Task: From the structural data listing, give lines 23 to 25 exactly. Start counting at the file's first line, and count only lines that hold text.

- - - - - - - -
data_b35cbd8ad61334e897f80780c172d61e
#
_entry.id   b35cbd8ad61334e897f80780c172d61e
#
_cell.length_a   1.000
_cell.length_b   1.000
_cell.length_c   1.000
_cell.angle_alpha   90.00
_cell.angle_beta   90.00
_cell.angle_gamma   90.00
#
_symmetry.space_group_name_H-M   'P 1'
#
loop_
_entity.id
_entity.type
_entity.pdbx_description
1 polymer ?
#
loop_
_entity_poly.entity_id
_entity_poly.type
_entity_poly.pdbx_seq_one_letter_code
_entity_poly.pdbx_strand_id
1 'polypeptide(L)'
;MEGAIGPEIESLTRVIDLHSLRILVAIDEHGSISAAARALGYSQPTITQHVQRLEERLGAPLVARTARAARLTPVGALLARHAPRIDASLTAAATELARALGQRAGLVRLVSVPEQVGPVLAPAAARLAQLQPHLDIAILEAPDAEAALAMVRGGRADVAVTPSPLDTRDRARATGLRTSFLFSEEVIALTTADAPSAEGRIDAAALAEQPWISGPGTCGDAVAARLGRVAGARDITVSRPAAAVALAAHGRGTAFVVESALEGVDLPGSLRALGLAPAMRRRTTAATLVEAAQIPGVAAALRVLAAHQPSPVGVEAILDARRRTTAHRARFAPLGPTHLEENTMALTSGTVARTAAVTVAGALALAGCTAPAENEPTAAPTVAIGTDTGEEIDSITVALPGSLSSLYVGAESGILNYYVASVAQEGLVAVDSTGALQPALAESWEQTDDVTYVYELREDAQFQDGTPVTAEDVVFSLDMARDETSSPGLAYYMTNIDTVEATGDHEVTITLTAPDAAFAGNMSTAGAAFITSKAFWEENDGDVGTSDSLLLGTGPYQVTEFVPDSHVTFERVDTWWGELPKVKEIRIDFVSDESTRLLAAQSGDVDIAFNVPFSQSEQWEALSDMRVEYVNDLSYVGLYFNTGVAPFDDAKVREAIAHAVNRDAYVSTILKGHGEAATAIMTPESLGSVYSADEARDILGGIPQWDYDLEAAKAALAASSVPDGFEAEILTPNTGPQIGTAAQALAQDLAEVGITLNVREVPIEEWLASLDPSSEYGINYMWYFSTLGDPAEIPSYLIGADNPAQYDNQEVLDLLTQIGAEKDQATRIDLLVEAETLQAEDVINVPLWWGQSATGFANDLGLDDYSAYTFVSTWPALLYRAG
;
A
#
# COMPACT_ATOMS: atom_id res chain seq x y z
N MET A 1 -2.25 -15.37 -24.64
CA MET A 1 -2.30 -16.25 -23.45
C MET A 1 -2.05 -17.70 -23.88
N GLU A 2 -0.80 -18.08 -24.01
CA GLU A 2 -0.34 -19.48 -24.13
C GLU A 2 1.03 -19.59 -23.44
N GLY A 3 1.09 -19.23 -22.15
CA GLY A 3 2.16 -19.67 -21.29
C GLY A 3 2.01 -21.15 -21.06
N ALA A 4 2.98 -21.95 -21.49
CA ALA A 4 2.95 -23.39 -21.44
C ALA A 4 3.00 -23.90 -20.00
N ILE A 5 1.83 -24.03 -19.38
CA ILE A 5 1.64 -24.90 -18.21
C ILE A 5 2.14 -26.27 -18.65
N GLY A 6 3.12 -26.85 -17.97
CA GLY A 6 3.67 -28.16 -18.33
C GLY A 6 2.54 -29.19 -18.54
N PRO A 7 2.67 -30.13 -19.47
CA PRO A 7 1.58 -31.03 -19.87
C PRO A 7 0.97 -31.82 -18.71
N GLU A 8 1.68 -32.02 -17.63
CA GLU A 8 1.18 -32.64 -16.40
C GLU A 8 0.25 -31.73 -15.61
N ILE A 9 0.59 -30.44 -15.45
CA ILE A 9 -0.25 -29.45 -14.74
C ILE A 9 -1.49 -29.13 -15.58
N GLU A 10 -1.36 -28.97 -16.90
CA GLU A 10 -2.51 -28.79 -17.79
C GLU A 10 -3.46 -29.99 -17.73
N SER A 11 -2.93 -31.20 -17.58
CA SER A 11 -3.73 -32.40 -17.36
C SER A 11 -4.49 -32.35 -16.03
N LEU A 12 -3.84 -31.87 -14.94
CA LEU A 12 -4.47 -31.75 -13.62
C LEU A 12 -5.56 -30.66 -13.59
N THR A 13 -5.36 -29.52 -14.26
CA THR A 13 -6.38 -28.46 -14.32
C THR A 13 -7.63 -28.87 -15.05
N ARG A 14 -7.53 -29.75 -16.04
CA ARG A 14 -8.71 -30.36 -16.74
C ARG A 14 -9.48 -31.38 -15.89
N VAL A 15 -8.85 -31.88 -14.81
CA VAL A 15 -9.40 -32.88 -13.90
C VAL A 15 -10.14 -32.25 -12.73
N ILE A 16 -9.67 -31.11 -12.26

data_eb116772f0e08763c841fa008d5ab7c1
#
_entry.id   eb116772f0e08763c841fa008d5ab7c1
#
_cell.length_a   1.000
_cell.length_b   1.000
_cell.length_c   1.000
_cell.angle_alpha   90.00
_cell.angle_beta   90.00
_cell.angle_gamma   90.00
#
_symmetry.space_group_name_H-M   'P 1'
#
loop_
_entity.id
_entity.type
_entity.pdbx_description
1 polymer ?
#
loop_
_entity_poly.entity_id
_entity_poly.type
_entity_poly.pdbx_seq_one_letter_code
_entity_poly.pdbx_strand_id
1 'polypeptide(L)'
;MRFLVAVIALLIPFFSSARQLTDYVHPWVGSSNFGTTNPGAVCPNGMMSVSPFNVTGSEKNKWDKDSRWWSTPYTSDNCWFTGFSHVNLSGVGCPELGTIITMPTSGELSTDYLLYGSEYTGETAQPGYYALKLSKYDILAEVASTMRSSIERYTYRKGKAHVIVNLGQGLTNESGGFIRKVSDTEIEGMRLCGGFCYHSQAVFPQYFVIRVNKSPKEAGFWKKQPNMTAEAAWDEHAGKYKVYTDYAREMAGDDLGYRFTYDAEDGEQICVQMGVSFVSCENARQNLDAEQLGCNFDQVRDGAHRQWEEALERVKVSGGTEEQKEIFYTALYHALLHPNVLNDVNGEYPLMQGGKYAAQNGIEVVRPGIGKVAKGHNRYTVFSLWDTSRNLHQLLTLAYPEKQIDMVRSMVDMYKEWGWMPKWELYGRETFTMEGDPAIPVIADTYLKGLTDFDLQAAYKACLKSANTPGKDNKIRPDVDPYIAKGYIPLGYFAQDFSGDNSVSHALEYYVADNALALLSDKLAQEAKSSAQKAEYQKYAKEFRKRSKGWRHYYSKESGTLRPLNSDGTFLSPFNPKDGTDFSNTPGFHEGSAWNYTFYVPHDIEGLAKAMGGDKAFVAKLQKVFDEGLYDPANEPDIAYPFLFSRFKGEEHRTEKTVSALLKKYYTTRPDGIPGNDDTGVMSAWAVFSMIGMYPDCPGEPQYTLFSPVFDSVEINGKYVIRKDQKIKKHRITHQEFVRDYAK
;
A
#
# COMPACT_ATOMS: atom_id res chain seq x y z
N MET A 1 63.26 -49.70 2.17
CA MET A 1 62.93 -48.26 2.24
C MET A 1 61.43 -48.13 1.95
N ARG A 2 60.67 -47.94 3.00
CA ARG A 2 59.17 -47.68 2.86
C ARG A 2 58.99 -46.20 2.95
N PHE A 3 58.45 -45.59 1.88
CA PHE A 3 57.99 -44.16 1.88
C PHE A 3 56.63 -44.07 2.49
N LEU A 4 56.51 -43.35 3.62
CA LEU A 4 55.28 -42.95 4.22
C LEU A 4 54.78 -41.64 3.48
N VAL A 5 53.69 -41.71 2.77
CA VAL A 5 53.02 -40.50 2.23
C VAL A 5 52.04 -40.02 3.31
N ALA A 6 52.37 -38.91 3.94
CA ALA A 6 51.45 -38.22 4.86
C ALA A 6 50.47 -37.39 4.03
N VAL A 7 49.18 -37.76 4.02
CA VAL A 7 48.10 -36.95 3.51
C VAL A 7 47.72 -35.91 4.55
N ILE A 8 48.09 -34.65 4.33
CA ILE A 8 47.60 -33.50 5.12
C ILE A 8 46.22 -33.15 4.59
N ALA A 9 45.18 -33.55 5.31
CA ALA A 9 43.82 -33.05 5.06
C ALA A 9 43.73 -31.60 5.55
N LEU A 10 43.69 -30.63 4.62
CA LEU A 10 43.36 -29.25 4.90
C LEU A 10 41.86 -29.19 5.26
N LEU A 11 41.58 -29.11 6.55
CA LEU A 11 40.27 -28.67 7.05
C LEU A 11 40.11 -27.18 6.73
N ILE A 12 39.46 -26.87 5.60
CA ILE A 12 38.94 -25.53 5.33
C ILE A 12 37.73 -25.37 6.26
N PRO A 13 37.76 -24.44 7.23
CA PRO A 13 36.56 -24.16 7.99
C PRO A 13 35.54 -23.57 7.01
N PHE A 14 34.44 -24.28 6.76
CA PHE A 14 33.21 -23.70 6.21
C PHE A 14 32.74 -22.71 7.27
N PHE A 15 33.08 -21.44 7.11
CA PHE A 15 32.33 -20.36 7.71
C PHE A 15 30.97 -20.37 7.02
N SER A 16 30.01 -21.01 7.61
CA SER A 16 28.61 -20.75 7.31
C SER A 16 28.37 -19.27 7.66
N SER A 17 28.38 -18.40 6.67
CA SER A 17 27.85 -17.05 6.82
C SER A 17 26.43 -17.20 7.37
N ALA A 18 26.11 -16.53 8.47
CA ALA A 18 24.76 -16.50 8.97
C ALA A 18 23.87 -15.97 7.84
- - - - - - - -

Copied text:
_entity_poly.pdbx_seq_one_letter_code
_entity_poly.pdbx_strand_id
1 'polypeptide(L)'